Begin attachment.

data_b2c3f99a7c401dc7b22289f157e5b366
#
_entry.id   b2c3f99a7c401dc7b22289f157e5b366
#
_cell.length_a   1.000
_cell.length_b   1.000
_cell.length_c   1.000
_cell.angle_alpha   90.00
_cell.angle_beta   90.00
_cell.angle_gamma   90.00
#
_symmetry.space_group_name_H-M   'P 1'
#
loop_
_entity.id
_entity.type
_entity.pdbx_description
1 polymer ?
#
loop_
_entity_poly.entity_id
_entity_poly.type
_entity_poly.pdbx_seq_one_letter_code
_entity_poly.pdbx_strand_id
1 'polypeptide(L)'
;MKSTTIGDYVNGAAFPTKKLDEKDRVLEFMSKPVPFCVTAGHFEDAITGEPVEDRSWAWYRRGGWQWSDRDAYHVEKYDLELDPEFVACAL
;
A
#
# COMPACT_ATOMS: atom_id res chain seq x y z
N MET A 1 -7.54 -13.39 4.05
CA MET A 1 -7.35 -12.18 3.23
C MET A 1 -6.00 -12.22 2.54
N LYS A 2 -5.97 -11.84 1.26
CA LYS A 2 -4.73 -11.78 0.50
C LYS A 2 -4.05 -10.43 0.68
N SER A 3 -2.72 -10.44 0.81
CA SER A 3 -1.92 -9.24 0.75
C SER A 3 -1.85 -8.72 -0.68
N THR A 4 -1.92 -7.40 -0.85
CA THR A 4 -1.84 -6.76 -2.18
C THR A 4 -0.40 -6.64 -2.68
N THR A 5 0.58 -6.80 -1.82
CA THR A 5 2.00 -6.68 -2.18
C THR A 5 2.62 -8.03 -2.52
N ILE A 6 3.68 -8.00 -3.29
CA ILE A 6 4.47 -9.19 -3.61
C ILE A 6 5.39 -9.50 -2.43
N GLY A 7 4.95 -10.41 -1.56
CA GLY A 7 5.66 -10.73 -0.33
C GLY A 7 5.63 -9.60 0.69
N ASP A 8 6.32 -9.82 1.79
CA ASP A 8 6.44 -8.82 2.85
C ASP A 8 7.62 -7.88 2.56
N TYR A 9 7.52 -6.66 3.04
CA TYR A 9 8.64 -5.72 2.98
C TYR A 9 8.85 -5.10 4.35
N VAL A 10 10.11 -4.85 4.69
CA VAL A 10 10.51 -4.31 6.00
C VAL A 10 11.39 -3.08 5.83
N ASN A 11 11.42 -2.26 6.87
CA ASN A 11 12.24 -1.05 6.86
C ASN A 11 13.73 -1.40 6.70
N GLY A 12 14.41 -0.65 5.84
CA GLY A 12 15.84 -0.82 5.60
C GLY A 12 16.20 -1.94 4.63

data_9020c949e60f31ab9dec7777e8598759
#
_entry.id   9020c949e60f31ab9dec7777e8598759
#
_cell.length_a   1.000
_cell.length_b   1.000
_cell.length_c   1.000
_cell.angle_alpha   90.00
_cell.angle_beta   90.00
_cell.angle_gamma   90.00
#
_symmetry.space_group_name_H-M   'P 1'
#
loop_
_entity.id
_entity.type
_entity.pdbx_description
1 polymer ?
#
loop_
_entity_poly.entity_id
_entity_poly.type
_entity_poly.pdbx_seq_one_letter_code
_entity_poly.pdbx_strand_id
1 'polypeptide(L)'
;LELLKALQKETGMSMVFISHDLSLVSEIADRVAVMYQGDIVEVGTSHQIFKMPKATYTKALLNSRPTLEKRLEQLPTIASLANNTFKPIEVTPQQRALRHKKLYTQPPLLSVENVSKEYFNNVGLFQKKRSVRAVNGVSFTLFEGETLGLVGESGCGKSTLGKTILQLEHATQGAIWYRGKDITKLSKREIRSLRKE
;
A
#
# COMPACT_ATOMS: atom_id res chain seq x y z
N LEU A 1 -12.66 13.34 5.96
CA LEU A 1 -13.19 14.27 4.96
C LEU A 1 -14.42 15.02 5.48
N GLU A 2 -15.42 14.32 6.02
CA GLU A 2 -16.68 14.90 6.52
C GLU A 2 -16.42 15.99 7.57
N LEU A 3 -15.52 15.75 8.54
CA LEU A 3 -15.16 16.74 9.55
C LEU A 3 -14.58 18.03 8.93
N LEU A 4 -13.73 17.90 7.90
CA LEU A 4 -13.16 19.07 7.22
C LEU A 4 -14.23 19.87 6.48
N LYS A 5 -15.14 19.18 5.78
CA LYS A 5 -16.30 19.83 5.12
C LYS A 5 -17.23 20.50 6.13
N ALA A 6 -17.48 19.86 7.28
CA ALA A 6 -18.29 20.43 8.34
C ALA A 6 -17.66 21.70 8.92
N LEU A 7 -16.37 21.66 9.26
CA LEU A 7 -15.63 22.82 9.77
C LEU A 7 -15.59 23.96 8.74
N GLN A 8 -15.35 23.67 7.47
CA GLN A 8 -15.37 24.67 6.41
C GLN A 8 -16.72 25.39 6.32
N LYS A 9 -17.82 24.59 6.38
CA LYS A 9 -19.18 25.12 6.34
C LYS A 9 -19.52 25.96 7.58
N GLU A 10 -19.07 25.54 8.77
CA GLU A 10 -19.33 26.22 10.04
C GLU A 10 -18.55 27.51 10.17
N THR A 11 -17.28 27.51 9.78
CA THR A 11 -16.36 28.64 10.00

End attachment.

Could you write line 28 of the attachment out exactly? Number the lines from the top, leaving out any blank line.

A